Lachance, who propagates a phenomenon known as the Decentralized Dance Party year-round, hopes to throw such a party on the playa, and will also be recruiting folks who want to run Decentralized Dance Parties in their home cities.
The organizers say the loosely planned events all revolve around helping burners understand the intersection between cryptocurrency and decentralization with the annual gathering’s guiding principles, like radical inclusion, decommodification and self-reliance.
“The mission [will be] helping people get into crypto to understand why it’s a good thing, even though it’s money at Burning Man. How it connects with open source, how it connects with radical inclusiveness, how it connects with justice, transparency, openness. Yeah.”
This is not the first time cryptocurrency will be mentioned at Burning Man.
For the past three years, there has been a gathering where 50 or more people showed up to learn about bitcoin for about 90 minutes, said Darrell Duane, mayor of Anahasana Village and a bitcoin enthusiast who has been helping make Camp Bitcoin/Camp Dogecoin a reality.
Some camps have used bitcoin to raise funds, and some people have urged Burning Man organizers to accept bitcoin for tickets.
In online discussions, a common thread has been the concern that any currency-themed camp might contradict Burning Man’s non-commercial ethos.
One of the Ten Principles of Burning Man is ‘decommodification’ with the explanation: “our community seeks to create social environments that are unmediated by commercial sponsorships, transactions, or advertising.” In that spirit, camps do not put up corporate logos, and many burners even cover or change the logos on their vehicles.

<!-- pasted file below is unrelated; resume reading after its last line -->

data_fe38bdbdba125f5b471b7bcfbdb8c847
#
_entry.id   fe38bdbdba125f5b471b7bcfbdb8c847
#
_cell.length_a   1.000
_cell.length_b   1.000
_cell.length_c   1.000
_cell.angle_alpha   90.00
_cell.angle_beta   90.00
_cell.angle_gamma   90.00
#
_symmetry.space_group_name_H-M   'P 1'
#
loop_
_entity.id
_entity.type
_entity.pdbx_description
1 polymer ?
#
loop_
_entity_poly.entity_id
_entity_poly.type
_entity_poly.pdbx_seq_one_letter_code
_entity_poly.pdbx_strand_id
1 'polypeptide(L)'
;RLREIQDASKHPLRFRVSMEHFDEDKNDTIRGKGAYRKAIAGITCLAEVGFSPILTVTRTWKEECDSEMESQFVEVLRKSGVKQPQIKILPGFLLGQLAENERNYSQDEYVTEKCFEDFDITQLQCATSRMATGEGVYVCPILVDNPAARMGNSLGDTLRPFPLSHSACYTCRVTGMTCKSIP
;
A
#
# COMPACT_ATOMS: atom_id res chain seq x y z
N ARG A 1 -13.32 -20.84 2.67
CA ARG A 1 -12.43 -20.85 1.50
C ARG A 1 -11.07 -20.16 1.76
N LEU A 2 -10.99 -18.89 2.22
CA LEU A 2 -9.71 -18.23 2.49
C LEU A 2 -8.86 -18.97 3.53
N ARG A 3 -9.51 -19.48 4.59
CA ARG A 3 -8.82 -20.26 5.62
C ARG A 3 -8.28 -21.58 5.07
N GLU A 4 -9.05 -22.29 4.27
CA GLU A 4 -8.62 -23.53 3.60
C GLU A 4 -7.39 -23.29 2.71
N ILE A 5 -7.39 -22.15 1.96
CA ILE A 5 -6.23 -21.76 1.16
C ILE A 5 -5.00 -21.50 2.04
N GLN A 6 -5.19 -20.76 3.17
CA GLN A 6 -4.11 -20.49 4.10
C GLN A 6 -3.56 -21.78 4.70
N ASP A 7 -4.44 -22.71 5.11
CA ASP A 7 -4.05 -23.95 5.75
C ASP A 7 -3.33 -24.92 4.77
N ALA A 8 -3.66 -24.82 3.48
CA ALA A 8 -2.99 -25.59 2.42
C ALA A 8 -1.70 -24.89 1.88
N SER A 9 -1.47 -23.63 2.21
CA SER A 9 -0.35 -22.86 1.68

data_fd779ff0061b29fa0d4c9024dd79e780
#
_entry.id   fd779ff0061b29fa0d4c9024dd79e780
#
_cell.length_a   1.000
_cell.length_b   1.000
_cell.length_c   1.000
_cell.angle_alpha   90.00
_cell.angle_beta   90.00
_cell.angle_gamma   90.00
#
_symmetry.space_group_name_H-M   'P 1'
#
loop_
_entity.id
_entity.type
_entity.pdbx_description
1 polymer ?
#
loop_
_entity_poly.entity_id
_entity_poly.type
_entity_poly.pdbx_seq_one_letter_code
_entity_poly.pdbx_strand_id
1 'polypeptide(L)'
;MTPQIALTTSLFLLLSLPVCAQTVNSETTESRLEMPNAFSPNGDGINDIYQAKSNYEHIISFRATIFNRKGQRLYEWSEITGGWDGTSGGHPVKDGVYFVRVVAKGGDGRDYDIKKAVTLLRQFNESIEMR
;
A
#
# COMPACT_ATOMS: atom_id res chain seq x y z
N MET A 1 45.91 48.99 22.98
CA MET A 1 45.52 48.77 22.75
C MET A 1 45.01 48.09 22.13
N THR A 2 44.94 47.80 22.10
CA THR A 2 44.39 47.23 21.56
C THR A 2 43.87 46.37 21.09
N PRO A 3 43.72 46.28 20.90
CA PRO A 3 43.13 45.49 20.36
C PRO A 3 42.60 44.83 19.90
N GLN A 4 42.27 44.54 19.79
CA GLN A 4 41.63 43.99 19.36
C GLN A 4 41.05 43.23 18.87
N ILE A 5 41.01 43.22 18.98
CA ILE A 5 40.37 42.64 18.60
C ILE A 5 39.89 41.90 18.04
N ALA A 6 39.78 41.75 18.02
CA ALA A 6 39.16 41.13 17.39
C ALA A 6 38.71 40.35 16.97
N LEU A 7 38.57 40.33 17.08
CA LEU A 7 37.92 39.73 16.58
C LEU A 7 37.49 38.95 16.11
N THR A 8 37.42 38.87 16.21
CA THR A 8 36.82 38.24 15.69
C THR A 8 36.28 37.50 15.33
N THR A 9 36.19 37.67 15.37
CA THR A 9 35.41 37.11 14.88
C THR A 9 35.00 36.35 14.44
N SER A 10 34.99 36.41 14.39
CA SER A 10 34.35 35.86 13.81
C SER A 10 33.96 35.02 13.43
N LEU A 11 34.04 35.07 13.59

Lachance and the other organizers feel that Camp Dogecoin is in line with Burning Man’s principles, since it will not be advertising a company, and any logo that they end up displaying will not be a corporate one.
“Dogecoin is not an organization, it’s basically a protocol. It’s like having Camp Email.”
Veteran burner Duane acknowledged that other burners may question how a crypto-camp is appropriate given the aversion to advertising and commerce. His response is that cryptocurrency essentially decommodifies banking, making it very relevant to the burn.
“Some people will say, ‘You can’t do this, you can’t sponsor this camp.’ We’ll be educating them.”
The shift to dogecoin will probably eliminate some of the controversy that may have arisen around bitcoin.
Bitcoin is used by major corporations and has spawned slew of startups; it’s big business. It’s hard to feel as threatened by a currency with a big grinning shiba inu mascot that likes to say “such wow”.
But one controversy is sure to arise in the desert as enthusiasts who have only communicated in type meet in person for the first time: how to pronounce dogecoin.
But as many, if not most, people use the latter pronunciation, commenters on the page quickly took issue with Lachance’s edict. In a phone interview, Lachance stood by the ban on ‘doje’.
“We’re totally against that,” he said.